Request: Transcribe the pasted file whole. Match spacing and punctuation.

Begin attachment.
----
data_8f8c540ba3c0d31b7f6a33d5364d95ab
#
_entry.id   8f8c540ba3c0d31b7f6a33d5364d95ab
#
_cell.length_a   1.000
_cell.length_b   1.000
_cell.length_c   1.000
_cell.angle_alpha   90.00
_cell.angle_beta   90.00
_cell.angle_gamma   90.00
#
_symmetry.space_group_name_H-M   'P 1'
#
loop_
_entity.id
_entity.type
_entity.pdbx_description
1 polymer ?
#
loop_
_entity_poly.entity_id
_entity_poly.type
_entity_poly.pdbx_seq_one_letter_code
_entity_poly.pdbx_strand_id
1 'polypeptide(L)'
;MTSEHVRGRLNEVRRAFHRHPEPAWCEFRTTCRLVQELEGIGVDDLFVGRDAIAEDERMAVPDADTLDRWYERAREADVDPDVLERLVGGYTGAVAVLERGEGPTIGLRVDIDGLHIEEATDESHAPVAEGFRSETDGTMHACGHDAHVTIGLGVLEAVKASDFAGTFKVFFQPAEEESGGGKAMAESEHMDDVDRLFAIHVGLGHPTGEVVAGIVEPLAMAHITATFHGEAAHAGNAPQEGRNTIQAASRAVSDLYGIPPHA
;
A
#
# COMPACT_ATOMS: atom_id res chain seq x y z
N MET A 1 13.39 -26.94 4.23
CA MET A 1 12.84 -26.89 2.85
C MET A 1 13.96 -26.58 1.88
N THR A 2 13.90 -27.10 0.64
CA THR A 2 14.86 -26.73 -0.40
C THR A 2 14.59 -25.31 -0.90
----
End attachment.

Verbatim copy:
data_8f8c540ba3c0d31b7f6a33d5364d95ab
#
_entry.id   8f8c540ba3c0d31b7f6a33d5364d95ab
#
_cell.length_a   1.000
_cell.length_b   1.000
_cell.length_c   1.000
_cell.angle_alpha   90.00
_cell.angle_beta   90.00
_cell.angle_gamma   90.00
#
_symmetry.space_group_name_H-M   'P 1'
#
loop_
_entity.id
_entity.type
_entity.pdbx_description
1 polymer ?
#
loop_
_entity_poly.entity_id
_entity_poly.type
_entity_poly.pdbx_seq_one_letter_code
_entity_poly.pdbx_strand_id
1 'polypeptide(L)'
;MTSEHVRGRLNEVRRAFHRHPEPAWCEFRTTCRLVQELEGIGVDDLFVGRDAIAEDERMAVPDADTLDRWYERAREADVDPDVLERLVGGYTGAVAVLERGEGPTIGLRVDIDGLHIEEATDESHAPVAEGFRSETDGTMHACGHDAHVTIGLGVLEAVKASDFAGTFKVFFQPAEEESGGGKAMAESEHMDDVDRLFAIHVGLGHPTGEVVAGIVEPLAMAHITATFHGEAAHAGNAPQEGRNTIQAASRAVSDLYGIPPHA
;
A
#
# COMPACT_ATOMS: atom_id res chain seq x y z
N MET A 1 13.39 -26.94 4.23
CA MET A 1 12.84 -26.89 2.85
C MET A 1 13.96 -26.58 1.88
N THR A 2 13.90 -27.10 0.64
CA THR A 2 14.86 -26.73 -0.40
C THR A 2 14.59 -25.31 -0.90